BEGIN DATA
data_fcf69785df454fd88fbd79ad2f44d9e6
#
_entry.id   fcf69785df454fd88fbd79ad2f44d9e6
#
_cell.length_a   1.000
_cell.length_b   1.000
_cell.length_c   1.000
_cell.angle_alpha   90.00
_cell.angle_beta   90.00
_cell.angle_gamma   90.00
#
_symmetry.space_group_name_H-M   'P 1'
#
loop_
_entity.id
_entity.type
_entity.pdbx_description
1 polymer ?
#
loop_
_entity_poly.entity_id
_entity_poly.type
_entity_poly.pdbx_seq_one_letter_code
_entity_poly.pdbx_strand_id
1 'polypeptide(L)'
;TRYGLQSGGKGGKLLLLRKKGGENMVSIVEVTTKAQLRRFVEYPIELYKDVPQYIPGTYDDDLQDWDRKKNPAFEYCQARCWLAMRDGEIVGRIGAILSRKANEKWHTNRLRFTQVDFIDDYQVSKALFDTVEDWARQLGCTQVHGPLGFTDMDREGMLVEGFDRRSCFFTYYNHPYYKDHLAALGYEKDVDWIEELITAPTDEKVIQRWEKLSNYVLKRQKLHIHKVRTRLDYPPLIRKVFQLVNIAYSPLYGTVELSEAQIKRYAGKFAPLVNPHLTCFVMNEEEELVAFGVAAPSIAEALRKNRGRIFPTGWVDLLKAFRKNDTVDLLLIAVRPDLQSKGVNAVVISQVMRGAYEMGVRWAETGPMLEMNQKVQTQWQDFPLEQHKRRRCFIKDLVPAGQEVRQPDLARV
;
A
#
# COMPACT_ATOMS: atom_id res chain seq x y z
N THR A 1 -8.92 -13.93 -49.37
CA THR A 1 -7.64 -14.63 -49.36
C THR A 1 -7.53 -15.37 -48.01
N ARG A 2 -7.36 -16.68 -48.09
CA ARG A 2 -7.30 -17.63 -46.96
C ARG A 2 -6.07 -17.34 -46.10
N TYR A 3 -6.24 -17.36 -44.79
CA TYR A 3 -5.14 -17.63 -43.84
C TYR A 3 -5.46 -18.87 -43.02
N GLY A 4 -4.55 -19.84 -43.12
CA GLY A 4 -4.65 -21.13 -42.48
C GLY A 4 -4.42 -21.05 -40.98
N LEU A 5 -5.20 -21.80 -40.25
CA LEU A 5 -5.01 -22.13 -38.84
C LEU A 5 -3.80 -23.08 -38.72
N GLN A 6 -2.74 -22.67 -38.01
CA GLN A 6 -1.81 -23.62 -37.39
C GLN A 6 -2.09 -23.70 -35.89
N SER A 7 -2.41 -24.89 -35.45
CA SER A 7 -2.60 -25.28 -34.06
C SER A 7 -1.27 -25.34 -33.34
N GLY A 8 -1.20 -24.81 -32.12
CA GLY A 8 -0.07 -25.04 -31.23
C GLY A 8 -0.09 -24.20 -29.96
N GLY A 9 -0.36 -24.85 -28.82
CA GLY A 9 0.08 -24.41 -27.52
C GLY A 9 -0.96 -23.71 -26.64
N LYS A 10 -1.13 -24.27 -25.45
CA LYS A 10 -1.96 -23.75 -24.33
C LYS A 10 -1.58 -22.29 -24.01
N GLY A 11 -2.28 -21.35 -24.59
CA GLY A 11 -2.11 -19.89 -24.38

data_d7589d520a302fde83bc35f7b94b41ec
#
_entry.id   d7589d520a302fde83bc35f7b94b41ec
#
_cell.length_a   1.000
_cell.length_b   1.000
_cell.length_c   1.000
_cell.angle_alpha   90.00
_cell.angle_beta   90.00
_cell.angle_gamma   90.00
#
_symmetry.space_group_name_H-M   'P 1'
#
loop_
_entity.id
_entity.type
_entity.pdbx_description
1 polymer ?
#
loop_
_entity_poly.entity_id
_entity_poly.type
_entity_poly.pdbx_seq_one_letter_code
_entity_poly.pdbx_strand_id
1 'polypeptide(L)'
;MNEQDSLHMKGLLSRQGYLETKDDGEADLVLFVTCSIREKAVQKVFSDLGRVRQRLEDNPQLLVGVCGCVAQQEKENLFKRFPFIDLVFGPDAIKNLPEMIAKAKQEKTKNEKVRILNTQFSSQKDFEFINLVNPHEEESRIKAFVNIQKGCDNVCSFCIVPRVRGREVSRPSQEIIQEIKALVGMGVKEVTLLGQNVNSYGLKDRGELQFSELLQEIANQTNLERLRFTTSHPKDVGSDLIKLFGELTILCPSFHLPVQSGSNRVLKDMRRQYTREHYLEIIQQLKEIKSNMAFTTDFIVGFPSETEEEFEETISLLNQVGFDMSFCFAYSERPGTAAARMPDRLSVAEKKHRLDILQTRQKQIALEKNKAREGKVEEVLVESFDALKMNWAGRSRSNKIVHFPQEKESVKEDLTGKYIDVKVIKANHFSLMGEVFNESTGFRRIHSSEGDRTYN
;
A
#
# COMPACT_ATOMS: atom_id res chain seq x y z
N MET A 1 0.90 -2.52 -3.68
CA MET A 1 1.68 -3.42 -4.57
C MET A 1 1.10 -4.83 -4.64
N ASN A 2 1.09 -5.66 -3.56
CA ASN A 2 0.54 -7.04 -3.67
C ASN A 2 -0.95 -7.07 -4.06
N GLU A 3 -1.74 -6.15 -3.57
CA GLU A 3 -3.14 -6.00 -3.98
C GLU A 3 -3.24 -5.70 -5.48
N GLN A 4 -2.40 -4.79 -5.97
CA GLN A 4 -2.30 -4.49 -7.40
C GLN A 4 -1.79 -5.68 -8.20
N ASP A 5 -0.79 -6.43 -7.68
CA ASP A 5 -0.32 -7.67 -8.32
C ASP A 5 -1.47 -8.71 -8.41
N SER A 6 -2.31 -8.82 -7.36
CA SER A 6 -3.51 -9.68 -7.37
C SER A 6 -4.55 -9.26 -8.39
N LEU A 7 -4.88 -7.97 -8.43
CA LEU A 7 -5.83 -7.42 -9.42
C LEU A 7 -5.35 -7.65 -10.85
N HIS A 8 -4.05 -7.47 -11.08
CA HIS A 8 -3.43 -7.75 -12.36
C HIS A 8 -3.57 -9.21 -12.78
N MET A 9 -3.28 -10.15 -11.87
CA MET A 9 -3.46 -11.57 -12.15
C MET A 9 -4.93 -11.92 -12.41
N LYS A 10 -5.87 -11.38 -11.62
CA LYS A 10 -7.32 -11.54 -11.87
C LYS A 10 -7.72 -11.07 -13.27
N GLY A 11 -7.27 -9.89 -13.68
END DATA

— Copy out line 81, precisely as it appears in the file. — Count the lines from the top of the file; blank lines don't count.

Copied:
#